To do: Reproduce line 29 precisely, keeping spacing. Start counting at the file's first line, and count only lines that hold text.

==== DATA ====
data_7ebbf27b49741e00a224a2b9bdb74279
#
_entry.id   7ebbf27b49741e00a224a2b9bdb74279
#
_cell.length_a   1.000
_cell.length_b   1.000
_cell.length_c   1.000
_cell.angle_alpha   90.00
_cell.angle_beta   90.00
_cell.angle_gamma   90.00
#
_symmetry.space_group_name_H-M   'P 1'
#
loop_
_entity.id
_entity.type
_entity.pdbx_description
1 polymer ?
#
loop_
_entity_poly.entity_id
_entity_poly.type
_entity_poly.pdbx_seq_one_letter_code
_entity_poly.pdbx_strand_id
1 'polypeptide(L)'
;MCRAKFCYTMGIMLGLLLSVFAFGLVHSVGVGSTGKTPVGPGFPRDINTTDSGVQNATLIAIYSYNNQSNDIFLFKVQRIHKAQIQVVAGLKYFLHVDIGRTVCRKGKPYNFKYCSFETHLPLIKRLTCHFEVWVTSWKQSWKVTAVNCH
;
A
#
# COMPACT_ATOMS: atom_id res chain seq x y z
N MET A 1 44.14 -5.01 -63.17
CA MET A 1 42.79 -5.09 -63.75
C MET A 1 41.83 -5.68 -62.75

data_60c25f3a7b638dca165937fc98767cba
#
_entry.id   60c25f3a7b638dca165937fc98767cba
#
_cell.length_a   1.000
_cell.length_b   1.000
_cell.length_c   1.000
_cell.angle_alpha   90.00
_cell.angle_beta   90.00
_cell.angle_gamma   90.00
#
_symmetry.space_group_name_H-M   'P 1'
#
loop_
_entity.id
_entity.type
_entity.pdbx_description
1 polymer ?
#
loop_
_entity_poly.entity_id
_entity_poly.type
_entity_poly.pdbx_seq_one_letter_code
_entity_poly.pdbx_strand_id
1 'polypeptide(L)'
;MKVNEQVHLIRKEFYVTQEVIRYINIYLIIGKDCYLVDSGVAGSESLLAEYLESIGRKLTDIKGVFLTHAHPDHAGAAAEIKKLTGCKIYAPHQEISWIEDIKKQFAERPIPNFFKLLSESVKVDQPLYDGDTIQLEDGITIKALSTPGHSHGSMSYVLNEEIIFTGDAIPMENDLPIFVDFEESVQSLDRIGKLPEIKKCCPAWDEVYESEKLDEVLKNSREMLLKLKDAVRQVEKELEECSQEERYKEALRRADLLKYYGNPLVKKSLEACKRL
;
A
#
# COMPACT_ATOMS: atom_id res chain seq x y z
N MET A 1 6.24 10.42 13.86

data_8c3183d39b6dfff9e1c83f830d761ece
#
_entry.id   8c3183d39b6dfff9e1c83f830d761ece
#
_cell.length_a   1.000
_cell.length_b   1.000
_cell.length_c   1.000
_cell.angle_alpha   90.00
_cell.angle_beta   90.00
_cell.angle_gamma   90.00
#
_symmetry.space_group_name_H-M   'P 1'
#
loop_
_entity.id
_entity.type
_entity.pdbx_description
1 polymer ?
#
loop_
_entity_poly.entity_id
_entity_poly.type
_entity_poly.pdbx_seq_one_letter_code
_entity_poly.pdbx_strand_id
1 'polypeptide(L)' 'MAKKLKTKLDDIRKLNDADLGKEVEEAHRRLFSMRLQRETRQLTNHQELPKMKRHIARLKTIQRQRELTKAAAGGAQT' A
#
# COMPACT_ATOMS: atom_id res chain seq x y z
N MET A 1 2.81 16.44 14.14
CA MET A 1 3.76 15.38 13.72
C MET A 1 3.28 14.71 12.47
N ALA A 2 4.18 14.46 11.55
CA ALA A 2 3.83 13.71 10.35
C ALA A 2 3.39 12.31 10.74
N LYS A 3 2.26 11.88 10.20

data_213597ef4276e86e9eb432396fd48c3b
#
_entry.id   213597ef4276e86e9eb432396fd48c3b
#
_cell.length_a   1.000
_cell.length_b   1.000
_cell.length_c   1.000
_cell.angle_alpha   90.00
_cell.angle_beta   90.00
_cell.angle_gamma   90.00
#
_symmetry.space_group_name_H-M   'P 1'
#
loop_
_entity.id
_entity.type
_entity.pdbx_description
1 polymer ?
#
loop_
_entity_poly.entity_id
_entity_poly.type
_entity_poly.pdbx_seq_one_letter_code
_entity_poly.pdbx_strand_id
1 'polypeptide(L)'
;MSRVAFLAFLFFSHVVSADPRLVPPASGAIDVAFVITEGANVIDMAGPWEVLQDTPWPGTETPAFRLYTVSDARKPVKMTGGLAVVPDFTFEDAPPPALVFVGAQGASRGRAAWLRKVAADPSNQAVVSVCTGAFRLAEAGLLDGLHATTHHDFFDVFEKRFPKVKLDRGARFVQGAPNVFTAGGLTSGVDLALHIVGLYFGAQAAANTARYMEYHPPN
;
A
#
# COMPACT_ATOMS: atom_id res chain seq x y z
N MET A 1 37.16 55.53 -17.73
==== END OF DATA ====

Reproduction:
#